Who is this Child?

February 2, 2019

 

In keeping the feast of the Meeting of the Lord this past week, we were, once again, treated to the beautiful and spiritual riches of the Church’s hymnography. More than simply thoughtful reflections on the feast, the hymns of the Menaion prove, again and again, to be profound spiritual interpretations of Scripture, dogma, and the experience of the saints in encountering Christ, the Lord of Glory. Here are two examples from the feast of the Meeting of the Lord:

 

On this day Symeon receives into his arms the Lord of Glory, Whom Moses of old beheld in darkness, when he received from Him the tablets on Mount Sinai. This is He Who speaks in the Prophets, and is the Author of the Law; this is He Whom David proclaims, Who is dread unto all, Who hath great and rich mercy.

 

He that rides on the Cherubim and is hymned by the Seraphim, has today been brought into the divine Temple according to the Law, and is enthroned in elderly arms....

 

One of the things that quickly becomes apparent as we hear this is how poorly this interpretation fits into non-Orthodox approaches to Christ in the Old Testament. Typically, western Christian interpretation views Old Testament theophanies, such as Moses' encounter with God on Mount Sinai or in Isaiah’s vision found in Isaiah chapter 6, as experiences of God the Father. Meanwhile, it sees Christ prefigured or prophesied in events, prophecies, or types.

 

But while it is certainly true that Christ is prefigured and prophesied in the Old Testament, the Orthodox understanding of the theophanies sees these as manifestations or appearances of the Son. Hence the hymns cited above: “On this day Symeon receiveth into his arms the Lord of Glory, Whom Moses of old beheld in darkness....”; “He that rideth on the Cherubim and is hymned by the Seraphim, hath today been brought into the divine Temple....”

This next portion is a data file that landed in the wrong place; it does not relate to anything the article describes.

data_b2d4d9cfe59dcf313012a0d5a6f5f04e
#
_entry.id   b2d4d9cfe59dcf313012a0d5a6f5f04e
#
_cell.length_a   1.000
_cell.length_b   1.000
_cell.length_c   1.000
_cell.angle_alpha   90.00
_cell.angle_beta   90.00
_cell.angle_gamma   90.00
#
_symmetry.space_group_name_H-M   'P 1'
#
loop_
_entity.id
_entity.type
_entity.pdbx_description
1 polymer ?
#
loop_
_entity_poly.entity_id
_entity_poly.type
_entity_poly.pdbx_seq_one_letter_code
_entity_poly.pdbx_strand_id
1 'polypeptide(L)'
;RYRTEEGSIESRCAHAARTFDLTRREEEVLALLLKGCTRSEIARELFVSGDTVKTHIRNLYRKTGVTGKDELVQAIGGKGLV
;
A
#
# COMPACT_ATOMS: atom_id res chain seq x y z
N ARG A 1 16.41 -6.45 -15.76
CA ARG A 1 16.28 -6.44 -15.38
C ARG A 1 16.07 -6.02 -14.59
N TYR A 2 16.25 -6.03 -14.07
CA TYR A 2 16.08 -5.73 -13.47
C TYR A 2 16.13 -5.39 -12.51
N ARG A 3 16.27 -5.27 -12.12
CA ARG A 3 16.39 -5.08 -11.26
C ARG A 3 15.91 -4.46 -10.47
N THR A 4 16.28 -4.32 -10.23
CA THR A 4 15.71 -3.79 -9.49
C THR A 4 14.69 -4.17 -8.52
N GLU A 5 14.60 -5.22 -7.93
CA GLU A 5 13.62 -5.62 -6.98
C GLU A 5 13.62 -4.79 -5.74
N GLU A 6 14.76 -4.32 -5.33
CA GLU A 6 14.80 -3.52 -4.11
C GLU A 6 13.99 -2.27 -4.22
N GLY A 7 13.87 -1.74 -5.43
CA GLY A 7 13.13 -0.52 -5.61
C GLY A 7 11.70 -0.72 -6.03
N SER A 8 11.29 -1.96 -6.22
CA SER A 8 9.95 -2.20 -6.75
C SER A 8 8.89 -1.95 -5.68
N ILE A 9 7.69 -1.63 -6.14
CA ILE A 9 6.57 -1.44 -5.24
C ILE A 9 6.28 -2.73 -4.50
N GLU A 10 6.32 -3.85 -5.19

This understanding, we must point out, is not simply different from the non-Orthodox interpretation, it is the older and more biblical of the two. To cite but a couple of examples:

 

And the Word became flesh and dwelt among us, and we beheld His glory, the glory as of the only begotten of the Father, full of grace and truth.… No one has seen God at any time. The only begotten Son, who is in the bosom of the Father, He has declared Him. (John 1.14, 18)

 

But I want to remind you, though you once knew this, that the Lord [a reference to Christ, with some manuscripts saying “Jesus”], having saved the people out of the land of Egypt.... (Jude 5)

 

We could add to these two examples many others, including numerous references from the fathers of the 2nd and 3rd centuries and beyond, all to the same effect: that the Father is only revealed - in the Old and New Testaments and always - in Christ the Son. And it is this understanding - that Jesus Christ is the one and the same Son who is seen in the theophanies of Sinai, in Isaiah’s vision, on the mount of Transfiguration, and in every true vision of God in glory - that forms the basis for the Church’s hymns.

 

This tradition comes to its highest hymnographic expression, we will not be surprised to learn, in the hymns of Holy Week and Pascha. For there, before the Mystery of the suffering and crucifixion and death of the Man of Sorrows, we are led to ask, “Who is this Man?” The answer, as wondrous as it is unfathomable, is that He is the Lord of Glory.

 

Today He Who hung the earth upon the waters is hung on the tree.

The King of the angels is decked with a crown of thorns.

He Who wraps the heavens in clouds is wrapped in the purple of mockery.

He Who freed Adam in the Jordan is slapped on the face.

The Bridegroom of the Church is affixed to the cross with nails.

The Son of the virgin is pierced by a spear.

We worship Thy passion, O Christ.

We worship Thy passion, O Christ.

We worship Thy passion, O Christ.

Show us also Thy glorious resurrection.

 

With love in Christ,

Fr John.

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